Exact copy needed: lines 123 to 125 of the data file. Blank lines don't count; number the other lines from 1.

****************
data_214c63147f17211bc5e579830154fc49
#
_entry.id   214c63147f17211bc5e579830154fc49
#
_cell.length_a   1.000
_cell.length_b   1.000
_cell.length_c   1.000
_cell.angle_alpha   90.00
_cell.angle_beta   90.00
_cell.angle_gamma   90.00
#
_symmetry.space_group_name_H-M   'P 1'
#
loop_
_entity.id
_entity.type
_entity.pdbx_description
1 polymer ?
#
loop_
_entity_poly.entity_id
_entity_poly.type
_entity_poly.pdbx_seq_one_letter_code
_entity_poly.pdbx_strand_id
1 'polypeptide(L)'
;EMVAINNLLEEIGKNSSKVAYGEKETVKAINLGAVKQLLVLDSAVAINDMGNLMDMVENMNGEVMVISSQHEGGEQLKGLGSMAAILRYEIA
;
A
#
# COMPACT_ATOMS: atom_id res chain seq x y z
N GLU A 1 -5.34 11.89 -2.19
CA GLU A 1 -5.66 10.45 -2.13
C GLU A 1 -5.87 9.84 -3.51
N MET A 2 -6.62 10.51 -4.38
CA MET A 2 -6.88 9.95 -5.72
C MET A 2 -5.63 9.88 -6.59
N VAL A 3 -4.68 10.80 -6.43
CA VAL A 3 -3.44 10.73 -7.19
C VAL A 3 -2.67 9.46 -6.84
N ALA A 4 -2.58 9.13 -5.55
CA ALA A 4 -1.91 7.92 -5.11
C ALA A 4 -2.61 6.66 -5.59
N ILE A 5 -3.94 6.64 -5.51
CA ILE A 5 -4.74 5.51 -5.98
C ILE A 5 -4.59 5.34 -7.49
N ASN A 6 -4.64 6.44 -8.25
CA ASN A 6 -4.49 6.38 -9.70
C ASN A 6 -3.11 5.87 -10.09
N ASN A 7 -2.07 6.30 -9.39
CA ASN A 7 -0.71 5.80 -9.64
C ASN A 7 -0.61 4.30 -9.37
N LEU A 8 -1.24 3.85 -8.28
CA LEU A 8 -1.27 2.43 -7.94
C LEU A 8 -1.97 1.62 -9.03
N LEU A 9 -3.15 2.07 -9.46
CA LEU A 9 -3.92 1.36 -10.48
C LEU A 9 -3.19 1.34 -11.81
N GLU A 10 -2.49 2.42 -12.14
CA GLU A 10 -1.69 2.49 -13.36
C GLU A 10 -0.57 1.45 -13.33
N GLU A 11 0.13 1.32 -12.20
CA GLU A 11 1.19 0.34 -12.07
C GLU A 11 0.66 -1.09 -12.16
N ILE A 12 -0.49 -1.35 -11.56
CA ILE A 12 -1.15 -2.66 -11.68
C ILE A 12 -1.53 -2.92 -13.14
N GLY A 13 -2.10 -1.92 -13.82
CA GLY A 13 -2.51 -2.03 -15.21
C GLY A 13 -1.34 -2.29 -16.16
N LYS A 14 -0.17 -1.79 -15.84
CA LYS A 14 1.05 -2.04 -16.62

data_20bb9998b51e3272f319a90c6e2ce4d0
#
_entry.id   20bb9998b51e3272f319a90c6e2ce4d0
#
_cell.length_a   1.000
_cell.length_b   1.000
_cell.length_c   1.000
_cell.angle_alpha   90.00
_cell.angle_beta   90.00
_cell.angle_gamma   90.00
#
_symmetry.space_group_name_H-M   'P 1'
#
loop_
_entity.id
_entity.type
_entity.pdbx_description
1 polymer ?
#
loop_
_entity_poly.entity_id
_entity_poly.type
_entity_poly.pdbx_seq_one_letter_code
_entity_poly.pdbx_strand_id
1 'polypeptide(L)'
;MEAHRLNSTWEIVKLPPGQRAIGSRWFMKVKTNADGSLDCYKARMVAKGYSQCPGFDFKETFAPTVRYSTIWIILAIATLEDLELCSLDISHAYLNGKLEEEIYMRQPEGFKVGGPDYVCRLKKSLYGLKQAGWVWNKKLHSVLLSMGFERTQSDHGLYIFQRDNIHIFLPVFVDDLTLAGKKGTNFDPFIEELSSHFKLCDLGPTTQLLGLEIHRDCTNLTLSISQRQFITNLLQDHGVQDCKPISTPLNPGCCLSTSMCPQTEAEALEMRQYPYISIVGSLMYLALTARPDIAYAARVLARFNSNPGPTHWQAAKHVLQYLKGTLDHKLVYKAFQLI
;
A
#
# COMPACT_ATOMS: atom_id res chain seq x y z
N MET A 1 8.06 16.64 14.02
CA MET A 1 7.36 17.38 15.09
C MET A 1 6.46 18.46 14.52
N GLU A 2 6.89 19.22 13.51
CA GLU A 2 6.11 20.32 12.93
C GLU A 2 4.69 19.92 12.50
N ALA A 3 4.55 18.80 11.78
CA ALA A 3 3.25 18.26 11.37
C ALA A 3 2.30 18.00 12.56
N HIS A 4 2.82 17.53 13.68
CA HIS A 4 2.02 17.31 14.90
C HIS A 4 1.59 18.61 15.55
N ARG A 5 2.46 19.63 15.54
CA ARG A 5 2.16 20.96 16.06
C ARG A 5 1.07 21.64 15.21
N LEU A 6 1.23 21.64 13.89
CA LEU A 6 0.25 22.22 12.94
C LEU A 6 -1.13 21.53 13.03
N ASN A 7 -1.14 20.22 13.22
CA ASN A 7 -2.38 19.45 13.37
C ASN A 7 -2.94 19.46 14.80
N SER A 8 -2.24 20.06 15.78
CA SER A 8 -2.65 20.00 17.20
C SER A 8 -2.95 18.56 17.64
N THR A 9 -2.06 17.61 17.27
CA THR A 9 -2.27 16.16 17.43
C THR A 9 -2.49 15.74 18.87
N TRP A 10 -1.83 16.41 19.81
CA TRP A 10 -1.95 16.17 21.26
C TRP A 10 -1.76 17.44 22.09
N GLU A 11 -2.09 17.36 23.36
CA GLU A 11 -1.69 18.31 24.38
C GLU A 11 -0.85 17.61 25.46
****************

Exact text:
N SER A 8 -2.24 20.06 15.78
CA SER A 8 -2.65 20.00 17.20
C SER A 8 -2.95 18.56 17.64